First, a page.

$b) I=\frac{n_1n_2E}{n_1r+n_2R}\\ for\ I=max,\\ n_1r+n_2R=min\\ \Rightarrow (\sqrt{n_1r}-\sqrt{n_2R})^2+2\sqrt{n_1n_2rR}=min\\ it\ is\ min\ when\\ \sqrt{n_1r}=\sqrt{n_2R}\\ \Rightarrow n_1r=n_2R\\ I\ is\ max\ when\ n_1r=n_2r.\\$

20   22.

Solution :

$E = 100\ V,\ R' = 100 k\Omega = 100000\\ R = 1 – 100\\ When\ no\ other\ resister\ is\ added\ or\ R = 0.\\ i = \frac{E}{R'} =\frac{100 }{100000} =0.001\ Amp\\ when\ R=1\\ i=\frac{100}{100000+1} =\frac{100}{100001} =0.0009A\\ when\ R=100\\ i=\frac{100}{100000+100}=\frac{100}{100100}= 0.000999 A .\\ Upto\ R\ = 100\ the\ current\ does\ not\ upto\ 2\ significant\ digits.\ Thus\ it\ proved.$

21   23.

Solution :

$A_1 = 2.4\ A\\ Since\ A_1\ and\ A_2\ are\ in\ parallel,\\ \Rightarrow 20 \times 2.4 = 30 \times X \Rightarrow X = \frac{20 \times 2.4}{30} = 1.6\ A.\\ Reading\ in\ Ammeter\ A_2\ is\ 1.6\ A.\\ A_3 = A_1 + A_2 = 2.4 + 1.6 = 4.0\ A.$

22   24.

Solution :

$i_{min} = \frac{5.5\times 3}{110} = 0.15\\ i_{max}=\frac{5.5\times 3}{20}=\frac{16.5}{20}=0.825$

23   25.

Solution :

$a)\ R_{eff}=\frac{180}{3}=60\ \Omega\\ i=60/60=1\ A\\ b)\ R_{eff}=\frac{180}{2}=90\ \Omega\\ i=60/90=0.67\ A\\ c)\ R_{eff}=180\ \Omega\\ i=60/80=0.33\ A$

24   26.

Solution :

$Max.\ R\ = (20 + 50 + 100) \Omega = 170\ \Omega\\ Min\ R\ = \frac{1}{(\frac{1}{20}+\frac{1}{50}+\frac{1}{100})} = \frac{100}{8} = 12.5 \Omega.$

25   27.

Solution :

$The\ various\ resistances\ of\ the\ bulbs\ = \frac{V^2}{P}\\ Resistances\ are\ \frac{(15)^2}{10},\frac{ (15)^2}{10},\frac{(15)^2}{15}=45,\ 22.5\ 15.\\ Since\ two\ resistances\ when\ used\ in\ parallel\ have\ resistances\\ less\ than\ both.\ The\ resistances\ are\ 45\ and\ 22.5.$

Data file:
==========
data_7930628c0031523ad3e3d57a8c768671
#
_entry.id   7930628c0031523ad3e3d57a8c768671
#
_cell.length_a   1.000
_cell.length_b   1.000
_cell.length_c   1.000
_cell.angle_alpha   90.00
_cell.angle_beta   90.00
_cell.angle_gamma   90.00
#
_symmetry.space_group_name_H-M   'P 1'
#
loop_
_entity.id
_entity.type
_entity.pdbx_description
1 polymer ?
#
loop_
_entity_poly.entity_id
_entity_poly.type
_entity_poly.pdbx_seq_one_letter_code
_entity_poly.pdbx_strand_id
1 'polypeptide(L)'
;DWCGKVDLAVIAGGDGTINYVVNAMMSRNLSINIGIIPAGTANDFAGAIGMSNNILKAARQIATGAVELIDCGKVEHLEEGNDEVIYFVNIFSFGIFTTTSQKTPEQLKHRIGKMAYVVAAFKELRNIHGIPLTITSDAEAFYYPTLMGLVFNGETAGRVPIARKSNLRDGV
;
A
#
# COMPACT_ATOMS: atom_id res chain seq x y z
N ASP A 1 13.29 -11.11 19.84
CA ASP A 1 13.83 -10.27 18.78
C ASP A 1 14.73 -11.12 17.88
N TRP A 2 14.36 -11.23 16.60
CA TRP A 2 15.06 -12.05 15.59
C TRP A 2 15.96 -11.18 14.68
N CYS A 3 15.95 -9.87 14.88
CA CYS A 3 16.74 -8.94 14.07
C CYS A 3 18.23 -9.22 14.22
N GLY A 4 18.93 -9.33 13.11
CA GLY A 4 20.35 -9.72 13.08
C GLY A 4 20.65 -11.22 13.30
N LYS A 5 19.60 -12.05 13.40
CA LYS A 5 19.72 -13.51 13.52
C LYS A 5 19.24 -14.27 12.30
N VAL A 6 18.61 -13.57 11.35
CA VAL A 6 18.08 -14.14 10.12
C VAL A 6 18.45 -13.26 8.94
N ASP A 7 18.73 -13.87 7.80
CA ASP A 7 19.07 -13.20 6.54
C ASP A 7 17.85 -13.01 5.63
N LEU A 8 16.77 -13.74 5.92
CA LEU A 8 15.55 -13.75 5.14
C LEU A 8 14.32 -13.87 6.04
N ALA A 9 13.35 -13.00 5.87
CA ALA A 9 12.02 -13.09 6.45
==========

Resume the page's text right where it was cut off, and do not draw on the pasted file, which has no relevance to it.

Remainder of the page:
26   28.

Solution :

$i_1 \times 20 = i_2 \times 10\\ \Rightarrow \frac{i_1}{i_2}=\frac{10}{20}=\frac{1}{2}\\ i_1 =\ 4\ mA,\ i_2 =\ 8\ mA\\ Current\ in\ 20\ K\Omega\ resistor = 4\ mA\\ Current\ in\ 10 K\Omega\ resistor\ = 8\ mA\\ Current\ in\ 100 K\Omega\ resistor\ =\ 12\ mA\\ V = V_1 + V_2 + V_3\\ = 5\ K\Omega \times 12\ mA + 10 K\Omega \times 8\ mA + 100 K\Omega \times 12\ mA\\ = 60 + 80 + 1200 = 1340\ volts$

27   29.

Solution :

$R_1 = R,\ i_1 = 5\ A\\ R_2\ =\frac{10R}{10+R},\ i_2 =\ 6A\\ Since\ potential\ constant,\\ i_1R_1 = i_2R_2\\ \Rightarrow 5 \times R = \frac{6\times 10R}{10+R}\\ \Rightarrow (10 + R)5 = 60\\ \Rightarrow 5R = 10 \Rightarrow R = 2 \Omega.$

28   30.

Solution :

$Eq.\ Resistance\ = \frac{r}{3}.$

29   31.

Solution :

$a)\ R_{eff}=\frac{\frac{15\times 5}{6}\times \frac{15}{6}}{\frac{15\times 5}{6}+\frac{15}{6}}=\frac{\frac{15\times 5\times 15}{6\times 6}}{\frac{75+15}{6}}$

$=\frac{15\times 5\times 15}{6\times 90}=\frac{25}{12}=2.08\ \Omega\\ b)\ Across AC,\\ R_{eff}=\frac{\frac{15\times 4}{6}\times \frac{15\times 2}{6}}{\frac{15\times 4}{6}+\frac{15\times 2}{6}}=\frac{\frac{15\times 4\times 15\times 2}{6\times 6}}{\frac{60+30}{6}}\\ =\frac{15\times 4\times 15\times 2}{6\times 90}=\frac{10}{3}=3.33\ \Omega\\ c)\ Across AD,\\ R_{eff}=\frac{\frac{15\times 3}{6}\times \frac{15\times 3}{6}}{\frac{15\times 3}{6}+\frac{15\times 3}{6}}=\frac{\frac{15\times 3\times 15\times 3}{6\times 6}}{\frac{60+30}{6}}\\ =\frac{15\times 3\times 15\times 3}{6\times 90}=\frac{15}{4}=3.75\ \Omega$

30   32.

Solution :

a) when S is open$\\ Req\ = (10 + 20) \Omega = 30 \Omega.\\ i = When\ S\ is\ closed,\\ Req\ = 10 \Omega\\ i = (3/10) \Omega = 0.3 \Omega.$